Unique Materials Convert Visible into Infrared Light, Paving Way for Photodynamic Therapy and Drug Development

Researchers from Columbia University, in partnership with scientists from Harvard, have been successful in developing a chemical process to turn visible light into infrared energy, allowing innocuous radiation to enter living tissue and other materials without causing damage because of high-intensity light exposure.

Billions of molecular lightbulbs, powered by invisible infrared photons, generate visible light. (Image credit - Melissa Ann Ashley)

Their study is published in Nature (January 17 issue).

The findings are exciting because we were able to perform a series of complex chemical transformations that usually require high-energy, visible light using a noninvasive, infrared light source. One can imagine many potential applications where barriers are in the way to controlling matter. For example, the research holds promise for enhancing the reach and effectiveness of photodynamic therapy, whose full potential for managing cancer has yet to be realized.

Tomislav Rovis, Study Co-Author and Professor of Chemistry, Columbia University

The team, which includes Luis M. Campos, associate professor of chemistry at Columbia, and Daniel M. Congreve of the Rowland Institute at Harvard, conducted a series of experiments using small amounts of a novel compound that, when activated by light, can mediate the transfer of electrons between molecules that otherwise would react more gradually or not at all.

Their method, known as triplet fusion upconversion, comprises a chain of processes that basically fuses two infrared photons into a single visible light photon. A majority of technologies only trap visible light, meaning the rest of the solar spectrum gets wasted. Triplet fusion upconversion can harvest low-energy infrared light and change it to light that is then absorbed by the solar panels. Visible light is also easily reflected by numerous surfaces, while infrared light comprises longer wavelengths that can enter dense materials.

“With this technology, we were able to fine-tune infrared light to the necessary, longer wavelengths that allowed us to noninvasively pass through a wide range of barriers, such as paper, plastic molds, blood, and tissue,” Campos said. Light was even pulsed through two strips of bacon wrapped around a flask.

Researchers for long have attempted to solve the issue of how to make visible light penetrate skin and blood without harming healthy tissue or internal organs. Photodynamic therapy (PDT), used to treat some cancers, utilizes a special drug, called a photosensitizer, that is stimulated by light to create an extremely reactive form of oxygen that is able to destroy or hinder the growth of cancer cells.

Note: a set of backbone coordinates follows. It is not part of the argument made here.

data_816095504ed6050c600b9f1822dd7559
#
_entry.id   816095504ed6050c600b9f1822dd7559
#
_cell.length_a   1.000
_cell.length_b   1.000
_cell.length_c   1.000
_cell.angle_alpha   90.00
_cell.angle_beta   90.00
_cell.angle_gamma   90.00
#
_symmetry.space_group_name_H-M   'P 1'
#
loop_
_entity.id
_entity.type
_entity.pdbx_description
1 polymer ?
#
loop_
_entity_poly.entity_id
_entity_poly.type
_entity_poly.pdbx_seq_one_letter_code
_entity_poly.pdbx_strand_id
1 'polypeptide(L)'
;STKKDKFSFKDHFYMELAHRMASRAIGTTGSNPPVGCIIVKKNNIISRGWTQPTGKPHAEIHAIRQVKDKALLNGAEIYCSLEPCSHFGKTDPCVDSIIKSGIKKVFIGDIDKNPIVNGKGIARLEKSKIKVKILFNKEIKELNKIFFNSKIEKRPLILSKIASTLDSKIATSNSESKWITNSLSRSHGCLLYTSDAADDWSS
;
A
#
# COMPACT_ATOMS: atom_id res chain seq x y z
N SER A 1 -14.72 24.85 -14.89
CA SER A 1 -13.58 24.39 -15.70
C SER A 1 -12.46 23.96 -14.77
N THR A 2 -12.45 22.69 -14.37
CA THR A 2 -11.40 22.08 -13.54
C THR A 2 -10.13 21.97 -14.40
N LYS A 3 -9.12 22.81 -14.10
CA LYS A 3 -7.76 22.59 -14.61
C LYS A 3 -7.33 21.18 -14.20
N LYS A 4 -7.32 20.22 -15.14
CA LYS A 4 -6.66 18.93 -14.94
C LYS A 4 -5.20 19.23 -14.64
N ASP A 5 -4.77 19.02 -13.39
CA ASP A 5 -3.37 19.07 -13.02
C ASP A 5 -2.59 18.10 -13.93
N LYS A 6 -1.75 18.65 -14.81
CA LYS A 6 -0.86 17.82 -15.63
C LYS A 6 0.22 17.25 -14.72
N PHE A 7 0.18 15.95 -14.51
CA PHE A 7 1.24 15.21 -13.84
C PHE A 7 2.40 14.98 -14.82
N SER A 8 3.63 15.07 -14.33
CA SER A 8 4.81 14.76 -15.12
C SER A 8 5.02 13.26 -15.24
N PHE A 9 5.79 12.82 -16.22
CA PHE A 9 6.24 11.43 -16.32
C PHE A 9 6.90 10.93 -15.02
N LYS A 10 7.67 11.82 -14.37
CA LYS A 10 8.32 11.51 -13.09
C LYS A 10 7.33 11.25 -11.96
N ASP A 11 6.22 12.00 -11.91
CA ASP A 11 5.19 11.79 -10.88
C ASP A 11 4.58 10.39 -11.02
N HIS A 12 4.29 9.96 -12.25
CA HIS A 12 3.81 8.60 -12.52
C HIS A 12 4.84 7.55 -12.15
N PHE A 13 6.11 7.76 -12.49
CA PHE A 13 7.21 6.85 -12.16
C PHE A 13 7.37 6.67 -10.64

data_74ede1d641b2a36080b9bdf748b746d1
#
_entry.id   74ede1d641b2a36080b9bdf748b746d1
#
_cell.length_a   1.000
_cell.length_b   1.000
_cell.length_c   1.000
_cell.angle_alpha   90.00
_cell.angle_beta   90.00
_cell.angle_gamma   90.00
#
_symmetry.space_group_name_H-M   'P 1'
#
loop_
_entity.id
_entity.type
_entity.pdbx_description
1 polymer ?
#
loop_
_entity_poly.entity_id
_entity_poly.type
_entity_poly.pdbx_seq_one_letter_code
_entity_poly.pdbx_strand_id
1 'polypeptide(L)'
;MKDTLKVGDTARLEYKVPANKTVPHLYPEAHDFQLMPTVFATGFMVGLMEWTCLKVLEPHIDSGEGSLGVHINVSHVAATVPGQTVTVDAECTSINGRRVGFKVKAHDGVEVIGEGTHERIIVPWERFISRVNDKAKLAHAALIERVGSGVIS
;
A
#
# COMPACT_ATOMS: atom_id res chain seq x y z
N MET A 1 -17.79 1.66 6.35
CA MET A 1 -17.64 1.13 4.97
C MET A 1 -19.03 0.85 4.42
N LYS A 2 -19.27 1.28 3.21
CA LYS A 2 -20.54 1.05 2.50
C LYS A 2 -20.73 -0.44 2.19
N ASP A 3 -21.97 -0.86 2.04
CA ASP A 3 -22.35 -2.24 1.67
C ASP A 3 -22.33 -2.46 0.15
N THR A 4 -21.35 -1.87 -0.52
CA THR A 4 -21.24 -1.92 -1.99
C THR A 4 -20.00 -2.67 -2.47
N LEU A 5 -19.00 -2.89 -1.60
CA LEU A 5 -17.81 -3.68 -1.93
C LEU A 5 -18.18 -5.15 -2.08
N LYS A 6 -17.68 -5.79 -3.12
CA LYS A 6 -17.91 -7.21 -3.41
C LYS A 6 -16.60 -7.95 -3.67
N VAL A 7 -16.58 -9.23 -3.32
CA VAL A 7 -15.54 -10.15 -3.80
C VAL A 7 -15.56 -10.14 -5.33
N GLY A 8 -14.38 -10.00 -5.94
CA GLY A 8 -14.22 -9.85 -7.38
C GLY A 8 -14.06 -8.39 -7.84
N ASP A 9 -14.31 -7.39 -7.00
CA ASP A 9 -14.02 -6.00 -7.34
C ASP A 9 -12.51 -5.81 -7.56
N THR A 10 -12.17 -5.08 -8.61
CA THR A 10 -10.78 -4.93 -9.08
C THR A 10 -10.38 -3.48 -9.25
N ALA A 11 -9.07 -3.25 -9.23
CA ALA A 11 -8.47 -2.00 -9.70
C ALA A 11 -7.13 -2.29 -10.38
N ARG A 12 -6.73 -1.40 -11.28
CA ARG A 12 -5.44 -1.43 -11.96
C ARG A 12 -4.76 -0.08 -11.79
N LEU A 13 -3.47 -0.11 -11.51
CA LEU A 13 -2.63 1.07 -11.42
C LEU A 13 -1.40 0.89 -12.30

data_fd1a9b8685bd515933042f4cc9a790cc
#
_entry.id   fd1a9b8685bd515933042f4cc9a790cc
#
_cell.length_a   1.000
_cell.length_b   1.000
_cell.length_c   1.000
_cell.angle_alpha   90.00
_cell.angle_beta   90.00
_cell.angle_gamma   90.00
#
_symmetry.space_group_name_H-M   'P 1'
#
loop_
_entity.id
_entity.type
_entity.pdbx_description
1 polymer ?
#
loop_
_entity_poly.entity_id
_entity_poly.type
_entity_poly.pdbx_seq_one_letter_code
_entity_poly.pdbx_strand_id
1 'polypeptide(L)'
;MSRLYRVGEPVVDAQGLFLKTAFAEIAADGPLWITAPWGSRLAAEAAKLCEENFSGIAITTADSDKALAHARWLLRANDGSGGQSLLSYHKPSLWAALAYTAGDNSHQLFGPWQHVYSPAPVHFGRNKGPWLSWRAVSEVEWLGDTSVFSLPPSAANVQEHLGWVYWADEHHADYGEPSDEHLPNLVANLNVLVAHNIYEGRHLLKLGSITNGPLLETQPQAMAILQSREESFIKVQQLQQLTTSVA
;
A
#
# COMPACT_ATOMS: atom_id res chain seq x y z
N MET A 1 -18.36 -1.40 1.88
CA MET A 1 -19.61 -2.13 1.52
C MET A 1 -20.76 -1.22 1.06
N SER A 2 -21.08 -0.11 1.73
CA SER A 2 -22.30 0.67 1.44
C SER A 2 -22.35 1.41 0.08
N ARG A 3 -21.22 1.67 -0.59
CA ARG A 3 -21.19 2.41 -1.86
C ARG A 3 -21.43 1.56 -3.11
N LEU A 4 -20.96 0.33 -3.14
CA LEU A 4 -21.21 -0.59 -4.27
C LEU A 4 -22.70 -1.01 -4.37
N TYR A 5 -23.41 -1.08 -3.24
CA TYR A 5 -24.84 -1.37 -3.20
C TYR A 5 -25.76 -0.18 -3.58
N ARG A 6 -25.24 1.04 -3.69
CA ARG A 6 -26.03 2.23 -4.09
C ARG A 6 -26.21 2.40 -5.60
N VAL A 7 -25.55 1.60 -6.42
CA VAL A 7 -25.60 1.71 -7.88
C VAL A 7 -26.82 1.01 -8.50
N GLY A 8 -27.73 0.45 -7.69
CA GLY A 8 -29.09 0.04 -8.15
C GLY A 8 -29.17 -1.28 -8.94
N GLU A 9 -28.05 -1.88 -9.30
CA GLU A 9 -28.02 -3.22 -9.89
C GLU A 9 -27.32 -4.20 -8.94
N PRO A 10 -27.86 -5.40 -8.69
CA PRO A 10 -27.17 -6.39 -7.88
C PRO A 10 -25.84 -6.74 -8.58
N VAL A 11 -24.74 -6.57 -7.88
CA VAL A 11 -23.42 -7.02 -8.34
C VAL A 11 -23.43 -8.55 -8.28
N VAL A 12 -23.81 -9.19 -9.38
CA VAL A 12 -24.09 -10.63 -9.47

Existing photodynamic therapy is restricted to the treatment of surface or localized cancers. “This new technology could bring PDT into areas of the body that were previously inaccessible,” Rovis said.

Rather than poisoning the entire body with a drug that causes the death of malignant cells and healthy cells, a nontoxic drug combined with infrared light could selectively target the tumor site and irradiate cancer cells.

Tomislav Rovis, Study Co-Author and Professor of Chemistry, Columbia University

The technology could have widespread impact. Infrared light therapy may be key in treating several diseases and conditions, including damaged nerves, traumatic brain injury, and spinal cords, hearing loss, as well as cancer.

Other potential applications include remote management of chemical storage solar power production and data storage, moldable bone-mimic composites, food safety methods, sensors, drug development, and processing microelectronic components.

The scientists are presently testing photon-upconversion technologies besides biological systems.

This opens up unprecedented opportunities to change the way light interacts with living organisms. In fact, right now we are employing upconversion techniques for tissue engineering and drug delivery.

Luis M. Campos, Associate Professor of Chemistry, Columbia University

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